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by Thomas Hauner

26 Feb 2009

Bad news first; M. Ward seemed only marginally enthusiastic for his quick, first ever show at the esteemed Apollo Theatre and was beset with sound problems all night. The good news; Zooey Deschanel was nowhere to be seen. Thus, any She & Him songs would be less lionized, if M. Ward even felt the need to go there. Which he did, briefly, with “Never Had Nobody Like You”.

In general, M. Ward’s hazy country-infused vocals were equal parts sentimentality and robustness—rustling and gliding over a gently strummed chord (“Lulllabye & Exile”) or guttural and assertive (“Vincent O’Brien”). His band, when summoned, perfectly paralleled his dynamic shifts and expressive gestures, sounding heavy and hard or light and soft depending on the song. Each time their balance and touch was superb.

Tech problems showed up during Ward’s most delicate portion of the set (of course).  During “Oh Lonesome Me” and the solo “One Hundred Million Years”, crackling cables plagued the bubbly flow of his guitar’s twang. Though he tried to overpower the obvious sound issues, even his forceful yet deft finger-picking blues could not defy the jolting crunches of a misconnected mic cable.

Time, and audio problems, practically paused for “Post-War”, as everything seemed to melt into the song’s gentle shuffle and Ward’s exposed baritone. We believed him when he sang, “I know when everything feels wrong”.

Maybe cause something was. Not that I could pinpoint its cause, but my friend and I seemed to narrow it down to the incessant technical errors and an overly belligerent crowd—one that would not let Ward’s tranquil indie-folk rock be and kept demanding requests. Just let the man’s fragile muse work!

This made the set anxious and rushed, clocking in at just over an hour.

On the other hand, the pacing of his set didn’t of come as a shocker. An animated windowpane, projected onto the black backdrop behind the band, gradually progressed from dusk to starry night to dawn, an explicit indicator of where the night was going and when it would end. Conversely, it did give the impression of being included in some sort of late-night jam session with Ward.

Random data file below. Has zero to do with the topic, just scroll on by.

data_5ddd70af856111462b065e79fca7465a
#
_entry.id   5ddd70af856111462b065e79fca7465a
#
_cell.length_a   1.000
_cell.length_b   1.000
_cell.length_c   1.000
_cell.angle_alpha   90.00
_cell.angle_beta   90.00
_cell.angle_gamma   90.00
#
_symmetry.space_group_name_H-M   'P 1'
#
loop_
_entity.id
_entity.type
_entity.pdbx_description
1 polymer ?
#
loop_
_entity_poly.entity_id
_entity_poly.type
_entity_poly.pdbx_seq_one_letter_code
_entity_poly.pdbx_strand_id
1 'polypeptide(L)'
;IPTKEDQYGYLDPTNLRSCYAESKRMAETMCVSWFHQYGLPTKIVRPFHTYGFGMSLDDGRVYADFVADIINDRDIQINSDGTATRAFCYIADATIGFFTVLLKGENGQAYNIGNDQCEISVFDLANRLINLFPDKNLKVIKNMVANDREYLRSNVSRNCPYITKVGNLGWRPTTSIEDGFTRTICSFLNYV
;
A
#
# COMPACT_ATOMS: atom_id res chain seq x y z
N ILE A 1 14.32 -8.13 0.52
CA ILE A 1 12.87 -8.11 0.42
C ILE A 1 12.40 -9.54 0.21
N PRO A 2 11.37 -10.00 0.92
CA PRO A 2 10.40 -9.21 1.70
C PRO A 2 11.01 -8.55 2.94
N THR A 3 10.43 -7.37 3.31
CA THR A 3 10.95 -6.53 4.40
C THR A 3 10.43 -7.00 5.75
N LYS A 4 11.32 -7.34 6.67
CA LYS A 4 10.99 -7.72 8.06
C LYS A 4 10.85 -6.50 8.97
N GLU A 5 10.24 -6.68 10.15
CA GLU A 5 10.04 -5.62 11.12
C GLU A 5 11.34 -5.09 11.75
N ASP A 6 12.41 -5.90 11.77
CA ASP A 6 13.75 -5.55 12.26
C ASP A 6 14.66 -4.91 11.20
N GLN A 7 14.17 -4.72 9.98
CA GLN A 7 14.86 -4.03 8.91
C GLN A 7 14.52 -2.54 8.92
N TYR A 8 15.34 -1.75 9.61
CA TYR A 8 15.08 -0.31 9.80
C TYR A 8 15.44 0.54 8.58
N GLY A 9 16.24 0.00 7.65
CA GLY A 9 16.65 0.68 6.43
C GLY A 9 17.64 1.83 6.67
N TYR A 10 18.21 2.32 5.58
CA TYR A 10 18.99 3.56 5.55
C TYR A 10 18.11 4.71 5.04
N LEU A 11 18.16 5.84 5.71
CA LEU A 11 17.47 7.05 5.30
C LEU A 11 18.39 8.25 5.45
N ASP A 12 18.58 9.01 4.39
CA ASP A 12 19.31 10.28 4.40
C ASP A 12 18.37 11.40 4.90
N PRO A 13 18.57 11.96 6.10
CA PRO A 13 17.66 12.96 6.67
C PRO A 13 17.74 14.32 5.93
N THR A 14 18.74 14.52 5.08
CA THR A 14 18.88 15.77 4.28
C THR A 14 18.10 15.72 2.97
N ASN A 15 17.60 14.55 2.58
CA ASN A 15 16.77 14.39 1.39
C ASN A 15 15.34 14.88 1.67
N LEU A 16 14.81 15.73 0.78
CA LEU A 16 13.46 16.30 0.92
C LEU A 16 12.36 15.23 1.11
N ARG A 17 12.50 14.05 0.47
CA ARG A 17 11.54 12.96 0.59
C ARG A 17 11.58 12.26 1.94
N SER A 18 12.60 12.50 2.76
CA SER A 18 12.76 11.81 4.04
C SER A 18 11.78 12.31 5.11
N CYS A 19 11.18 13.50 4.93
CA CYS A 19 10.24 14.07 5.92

Ward was at his best when loudest. The Daniel Johnston cover “To Go Home” (which included hollering Vivian Girls, the opener), “Big Boat”, and encore “Roll Over Beethoven”—during which he summoned his inner Little Richard to play some Chuck Berry—all had an air of indifference and movement that made them potently rock ‘n’ roll.

 

by Jennifer Kelly

26 Feb 2009

There are very few taboos in the work of American composer Dave Soldier. In the mid-1980s, he founded and played violin in the punk chamber group the Soldier String Quartet, an outfit that attempted to bring together the raw, amplified energy of rock with the polyphonies of Haydn and Beethoven. 

Soldier has collaborated everyone from Russian conceptual artists, Komar & Melamid to Kurt Vonnegut to Mo Tucker on classical compositions, operas, chamber music, blues rock and amplified Andalusian folk, but he is, perhaps, most notorious for his work with children and animals. The Thai Elephant Orchestra, for example, was just what it sounded like, a herd of elephant playing enormous musical instruments, and he has also composed for zebra finches and pygmy chimpanzees. In the early ‘00s, he founded Da Hiphop Raskalz, a group in which five-ten-year-olds in East Harlem wrote and played their own music. Lately, he has travelled to Guatemala to create music with Mayan Indian children at the Seeds of Knowledge School in San Mateo Ixtatan. The children use giant marimbas, built especially for them, and it sounds pretty damned good. 

Dave Soldier
“Casamiento de los Apaches” [MP3]
     

And just for fun, here’s a video of those elephants in the Thai Elephant Orchestra

by Sarah Zupko

26 Feb 2009

Czech Romani hip-hop group Gipsy.cz is representing the Czech Republic at this year’s Eurovision Song Contest to be held in Moscow. Last year’s Reprezent is a superb booty-shaking melange of hip-hop beats and Gypsy instrumentation and melodies. Here is the group performing “Benga Beating” from Reprezent at Eurosong 2008.

And here’s an older treat, “Romano Hip Hop”...

by Mike Deane

26 Feb 2009

Kid Cudi (AKA The Man on the Moon) brings it with a semi-artsy, fairly interesting video to accompany his semi-artsy, fairly interesting first single, Day N Nite. It reminds me of a more advanced and less uplifting version of Junior’s “Mama Used to Say” video from 1982. Overall I would say it’s up there for rap video of 2009. I like the use of animation and feel it adds something; it’s not superfluous psych out CGI. Cudi seems like he could really do something this year, and though the term “lonely stoner” makes me feel a bit embarrassed/weird/old, this song really stands out in the commercial radio realm.

 

by Christian John Wikane

26 Feb 2009

If you don’t know who Fanny is, you will by the end of this article.

Though debate continues about whether the discourse of “Women in Rock” reinforces gender separatism in popular music, the fact is that female musicians, historically, have endured a plethora of issues completely foreign to their male peers. Women have had to wage combat in the male-dominated medium of rock and roll, fighting sexual objectification and condescending remarks of the “You play good for a girl” variety. Fanny was among the first bands to fight the status quo head on and illustrate to the narrow-minded masses that a group need not the Y chromosome to rock harder than Led Zeppelin.